OWL Magazine Korea

Korea’s Google, ‘Jennifer Soft’s 33 Prohibitions’

Aired on January 6, 2013, the program “Conditions of a Leader” on SBS introduced “Jennifer Soft,” located in Paju, creating a significant buzz. Jennifer Soft, practicing advanced “dream welfare” in Korea, captured attention for its unconventional corporate culture.

“The Free-spirited Atmosphere of Jennifer Soft”

The program depicted Jennifer Soft in stark contrast to the typical corporate culture in Korea. While other companies were in the midst of busy work hours around 2 PM, Jennifer Soft employees were shown playing musical instruments or swimming, enjoying their individual time.

The company provided facilities like cafes, kids’ rooms, and a swimming pool, accessible to employees even during working hours. Working hours, including swimming, were specified as 7 hours per day and 35 hours per week, with the flexibility to work whenever and wherever. The program even showcased instances where employees emailed the company if they didn’t feel like coming to the office, and such requests were accepted by the CEO.

Additionally, the program highlighted extravagant welfare benefits, including coffee made by a professional barista, dishes prepared by a former hotel chef, a one million won gift for each childbirth, a family overseas trip for those with 5 years of service, and a two-month sabbatical for those with 10 years of service.

“Jennifer Soft in Paju Heyri Art Village”

Situated within Paju Heyri Art Village, Jennifer Soft’s office, though not large, featured a cafe on the first floor and a swimming pool in the basement, open to local residents. The company’s impressive practice of hiring all employees as regular staff attracted attention as a pioneer in providing advanced welfare benefits in Korea.

“Jennifer Soft’s 33 Prohibitions”

Beyond a favorable work environment and welfare benefits, Jennifer Soft distinguishes itself with its corporate philosophy, maintained through “33 prohibitions” to uphold its unique culture. These prohibitions outline not what employees should do but behaviors they should avoid. The content significantly deviates from typical workplace prohibitions, garnering attention.

Below are the 33 prohibitions set by Jennifer Soft:

  • Don’t ask, “Where are you now?” or “What are you doing?” during a call.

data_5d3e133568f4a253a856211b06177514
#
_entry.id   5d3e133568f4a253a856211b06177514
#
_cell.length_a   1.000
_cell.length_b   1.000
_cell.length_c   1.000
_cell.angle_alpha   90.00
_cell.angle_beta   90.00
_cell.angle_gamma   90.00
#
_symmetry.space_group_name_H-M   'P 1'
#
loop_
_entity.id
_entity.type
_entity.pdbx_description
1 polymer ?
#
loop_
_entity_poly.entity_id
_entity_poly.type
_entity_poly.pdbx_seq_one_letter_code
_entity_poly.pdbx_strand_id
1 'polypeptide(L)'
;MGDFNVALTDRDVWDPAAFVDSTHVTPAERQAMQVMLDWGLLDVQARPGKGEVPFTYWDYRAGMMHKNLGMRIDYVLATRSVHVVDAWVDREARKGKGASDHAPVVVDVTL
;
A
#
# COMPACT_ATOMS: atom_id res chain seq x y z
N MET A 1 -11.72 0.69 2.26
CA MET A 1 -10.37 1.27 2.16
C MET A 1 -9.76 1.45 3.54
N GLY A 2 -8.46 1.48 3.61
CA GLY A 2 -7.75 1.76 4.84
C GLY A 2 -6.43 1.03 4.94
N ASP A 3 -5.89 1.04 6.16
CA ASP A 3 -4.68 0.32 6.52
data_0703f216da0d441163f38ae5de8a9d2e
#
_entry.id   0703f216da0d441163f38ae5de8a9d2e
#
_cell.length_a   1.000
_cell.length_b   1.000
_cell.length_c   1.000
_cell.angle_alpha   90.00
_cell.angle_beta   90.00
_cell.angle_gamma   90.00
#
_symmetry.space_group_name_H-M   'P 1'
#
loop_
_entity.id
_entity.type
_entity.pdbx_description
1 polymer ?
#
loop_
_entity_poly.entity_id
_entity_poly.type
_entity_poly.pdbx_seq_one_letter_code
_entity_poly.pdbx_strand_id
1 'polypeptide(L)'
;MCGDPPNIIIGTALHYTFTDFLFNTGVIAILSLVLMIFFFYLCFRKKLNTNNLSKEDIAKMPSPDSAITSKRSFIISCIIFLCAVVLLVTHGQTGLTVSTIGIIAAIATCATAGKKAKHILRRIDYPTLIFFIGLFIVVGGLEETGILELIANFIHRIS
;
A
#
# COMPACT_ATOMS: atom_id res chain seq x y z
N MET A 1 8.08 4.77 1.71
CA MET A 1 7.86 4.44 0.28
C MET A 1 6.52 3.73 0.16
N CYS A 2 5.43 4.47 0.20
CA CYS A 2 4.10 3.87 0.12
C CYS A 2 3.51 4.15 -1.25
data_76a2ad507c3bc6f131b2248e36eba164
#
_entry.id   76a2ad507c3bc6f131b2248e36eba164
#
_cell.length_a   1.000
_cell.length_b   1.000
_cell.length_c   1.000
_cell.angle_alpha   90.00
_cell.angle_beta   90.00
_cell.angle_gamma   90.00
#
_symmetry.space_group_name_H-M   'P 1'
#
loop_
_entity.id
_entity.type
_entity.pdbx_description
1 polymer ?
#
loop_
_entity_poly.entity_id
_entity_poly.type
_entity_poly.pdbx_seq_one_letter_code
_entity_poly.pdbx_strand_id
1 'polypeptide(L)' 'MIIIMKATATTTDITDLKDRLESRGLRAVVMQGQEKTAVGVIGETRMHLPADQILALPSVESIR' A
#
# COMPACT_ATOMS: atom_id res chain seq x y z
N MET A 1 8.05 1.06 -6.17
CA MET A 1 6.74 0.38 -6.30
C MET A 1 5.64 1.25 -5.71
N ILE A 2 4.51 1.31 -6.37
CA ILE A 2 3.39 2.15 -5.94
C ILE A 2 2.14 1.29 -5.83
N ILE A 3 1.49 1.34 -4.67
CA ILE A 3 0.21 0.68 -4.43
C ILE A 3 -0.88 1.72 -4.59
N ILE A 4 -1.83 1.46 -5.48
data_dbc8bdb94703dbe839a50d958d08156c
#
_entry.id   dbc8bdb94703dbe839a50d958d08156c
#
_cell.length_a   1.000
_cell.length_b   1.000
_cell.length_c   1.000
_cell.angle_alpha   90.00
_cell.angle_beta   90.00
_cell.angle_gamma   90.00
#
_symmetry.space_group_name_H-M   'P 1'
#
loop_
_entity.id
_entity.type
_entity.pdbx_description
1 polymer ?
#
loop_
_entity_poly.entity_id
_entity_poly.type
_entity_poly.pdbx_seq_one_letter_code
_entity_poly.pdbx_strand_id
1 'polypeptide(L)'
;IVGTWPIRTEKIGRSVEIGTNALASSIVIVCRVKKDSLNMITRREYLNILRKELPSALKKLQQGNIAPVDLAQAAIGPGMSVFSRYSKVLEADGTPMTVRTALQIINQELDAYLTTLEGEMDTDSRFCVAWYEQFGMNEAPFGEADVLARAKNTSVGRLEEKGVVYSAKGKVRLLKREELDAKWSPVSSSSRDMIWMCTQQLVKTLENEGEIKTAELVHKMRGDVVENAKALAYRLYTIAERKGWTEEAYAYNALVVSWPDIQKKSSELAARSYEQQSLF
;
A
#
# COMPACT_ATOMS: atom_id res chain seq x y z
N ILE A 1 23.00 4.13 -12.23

• Don’t say, “I’m in a meeting; I’ll call you back later” to family calls. Family calls take priority over any work.
  • Avoid calling colleagues outside working hours, unless it’s for love!
  • Don’t hesitate to leave when it’s time to leave. Leave confidently.
  • Don’t rush to have lunch at the same time. Time is free; eat what you want.
  • Don’t struggle to wear formal business attire. Flaunt your personality comfortably.
  • Don’t buy chocolates during business trips. It may burden someone who has to buy them.
  • Don’t force colleagues to attend gatherings. Play freely with those who want to go.
  • Don’t be swayed by others. You are the protagonist of your own life.
  • Don’t fear failure. Challenges are ours; responsibility lies with the company’s CEO.
  • Don’t do things halfway. Details matter.
  • Don’t only work in the office. Sometimes work from a cafe.
  • Avoid overtime. Rest and time with family give us strength.
  • Don’t work too much. It’s okay to play occasionally.
  • Don’t stay silent during meetings. Silence is negative; always speak up.
  • Don’t laugh at others, even as a joke. You may be smiling, but the other person may be hurt.
  • Don’t use informal language. Always respect each other.
  • Don’t be bound by formalities. Focus on the essence.
  • Don’t sneak away during discussions. Good ideas and creativity emerge in shared stories.
  • Don’t do things alone. Strength comes from working together.
  • Don’t hesitate to express your emotions.
  • Don’t turn away when others are struggling. Listen to their stories and comfort them.
  • Don’t get arrogant, thinking you’ve done everything alone. We did it together.
  • Don’t talk behind others’ backs. Look each other in the eyes and talk.
  • Don’t frown. Smile.
  • Don’t pull weeds in the garden. Weeding is the CEO’s job.
  • Don’t compete. Cooperate with each other.
  • Don’t skip meals. Always eat!
  • Don’t limit and restrict your potential. Always be open-minded!
  • Don’t force yourself. Live a thrilling life doing what you love.
  • Don’t neglect thinking and studying. It’s our duty as a community.
  • Don’t think this is the end. Keep thinking.
  • Don’t sacrifice yourself for the company. Your life comes first.

With these 33 prohibitions, Jennifer Soft seems to be shaping a free and creative corporate culture based on its unique operational philosophy. If other companies want to grow successfully with excellent talents, it might be worth considering elements that can be benchmarked from Jennifer Soft.